Increasingly, states push for increased recycling.
Warren County Sanitation Department’s recycling averaged 13% during 2020 – approximately half of what will be needed to satisfy the state of Tennessee when stronger restrictions are placed, says Sanitation Department director Josh Roberts.
“I’m not satisfied with the recycling number being 13% for the year,” Roberts. “I’d like to see us above 25%. The state would like to see us above 25%. Here in the near future we have been told they are going to want us at 25%. We are working on that. We’re doing everything we can do in-house.”
Recycling last year generated $39,326 in revenue for the county.
Roberts is currently generating the department’s annual report for the state. For 2020, when it comes to household bagged garbage only, the department hauled 9,759 tons to Southern Central Services, a total of 1,518 loads at a cost of $442,575.
• Paper materials, 11 tons at a cost of $519
• Cardboard, 321 tons and $3,464 received
• Metal, 353 tons and $31,584 received
• Aluminum cans, 6 tons and $3,685 received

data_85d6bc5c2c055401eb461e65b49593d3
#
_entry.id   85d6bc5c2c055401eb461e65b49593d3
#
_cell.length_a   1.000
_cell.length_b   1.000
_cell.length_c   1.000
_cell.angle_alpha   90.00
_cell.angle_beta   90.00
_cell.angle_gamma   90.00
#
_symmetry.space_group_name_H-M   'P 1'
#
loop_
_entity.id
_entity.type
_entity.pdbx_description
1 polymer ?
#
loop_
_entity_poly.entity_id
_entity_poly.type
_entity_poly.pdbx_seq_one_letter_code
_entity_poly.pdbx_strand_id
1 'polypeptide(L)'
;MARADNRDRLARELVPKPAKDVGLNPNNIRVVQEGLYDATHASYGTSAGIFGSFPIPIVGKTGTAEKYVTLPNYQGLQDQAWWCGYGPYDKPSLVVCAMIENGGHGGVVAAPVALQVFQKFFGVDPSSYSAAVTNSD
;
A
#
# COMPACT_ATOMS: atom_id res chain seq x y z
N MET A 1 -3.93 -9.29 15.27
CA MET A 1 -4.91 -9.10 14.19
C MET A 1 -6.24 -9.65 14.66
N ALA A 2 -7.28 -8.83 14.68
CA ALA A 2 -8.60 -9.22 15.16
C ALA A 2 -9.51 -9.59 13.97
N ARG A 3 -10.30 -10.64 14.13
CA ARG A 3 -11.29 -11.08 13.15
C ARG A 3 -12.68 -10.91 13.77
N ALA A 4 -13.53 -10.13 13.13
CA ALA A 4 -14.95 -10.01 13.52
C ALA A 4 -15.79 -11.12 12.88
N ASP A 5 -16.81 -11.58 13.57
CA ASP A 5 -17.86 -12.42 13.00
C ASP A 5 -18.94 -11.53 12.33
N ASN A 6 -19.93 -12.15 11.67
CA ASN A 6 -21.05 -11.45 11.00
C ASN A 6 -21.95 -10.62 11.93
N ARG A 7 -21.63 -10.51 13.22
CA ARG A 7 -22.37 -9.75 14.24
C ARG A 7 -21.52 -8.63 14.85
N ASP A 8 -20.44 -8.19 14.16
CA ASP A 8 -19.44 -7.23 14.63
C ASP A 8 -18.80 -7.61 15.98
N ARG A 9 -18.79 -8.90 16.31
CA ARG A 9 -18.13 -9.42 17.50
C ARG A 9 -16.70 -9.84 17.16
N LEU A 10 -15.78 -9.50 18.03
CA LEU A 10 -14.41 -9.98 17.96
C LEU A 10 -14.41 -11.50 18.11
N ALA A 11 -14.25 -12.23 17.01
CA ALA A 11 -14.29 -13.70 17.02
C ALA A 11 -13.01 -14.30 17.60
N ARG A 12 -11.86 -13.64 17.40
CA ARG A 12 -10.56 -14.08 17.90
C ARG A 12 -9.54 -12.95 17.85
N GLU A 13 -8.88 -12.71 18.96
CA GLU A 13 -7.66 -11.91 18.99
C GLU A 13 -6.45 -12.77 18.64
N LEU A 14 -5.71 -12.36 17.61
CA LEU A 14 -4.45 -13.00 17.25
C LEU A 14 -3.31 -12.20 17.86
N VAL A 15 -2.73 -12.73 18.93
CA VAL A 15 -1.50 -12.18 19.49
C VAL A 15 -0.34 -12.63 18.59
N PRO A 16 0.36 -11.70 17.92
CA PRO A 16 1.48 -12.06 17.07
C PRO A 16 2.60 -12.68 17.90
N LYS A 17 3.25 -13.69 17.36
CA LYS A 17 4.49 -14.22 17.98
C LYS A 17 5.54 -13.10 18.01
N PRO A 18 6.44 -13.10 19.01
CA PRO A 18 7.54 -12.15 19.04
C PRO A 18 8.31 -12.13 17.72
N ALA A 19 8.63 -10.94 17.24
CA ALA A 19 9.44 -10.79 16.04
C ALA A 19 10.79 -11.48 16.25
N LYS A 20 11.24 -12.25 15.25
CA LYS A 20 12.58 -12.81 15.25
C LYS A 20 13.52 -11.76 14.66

• Batteries, 79 and $592 received
• Used tires, 26,118 passenger and 1,656 truck at a cost of $45,189
• Used oil, 18 tons
• Electronics, 20 tons
• Plastic, 43 tons
• Latex paint, 25 tons Roberts said the county’s recycling numbers could increase if the department had the ability to process its own recycled materials, “I would love to see us be able to process our recycled materials in-house one day.”
Previously requested from the county was $121,000 to construct a shed to house equipment and expand the county’s recycling efforts. A portion of that space would be used to begin processing materials that can be recycled.
Warren County Sheriff’s Department trustee program would be used to supply the labor as it does with the department’s tire recycling efforts.
While not rejected, the money to construct a shed was tabled by the county Budget and Finance Committee for later consideration. With a building, the department’s chances of obtaining grants for recycling equipment improves.
“We do apply each year for grants for these kinds of things,” said Roberts. “In 2020, they pulled all grants because of COVID. We are hoping this year, because we are on the downhill slide of the pandemic, that those will come back. We’ll apply for all the grants we can. If we had a building, it would look better to the state when we apply for grants. If we apply for a grant right now, they’ll ask us what type of building we have.”
Numbers for 2020 were presented to members of the county Health and Welfare Committee.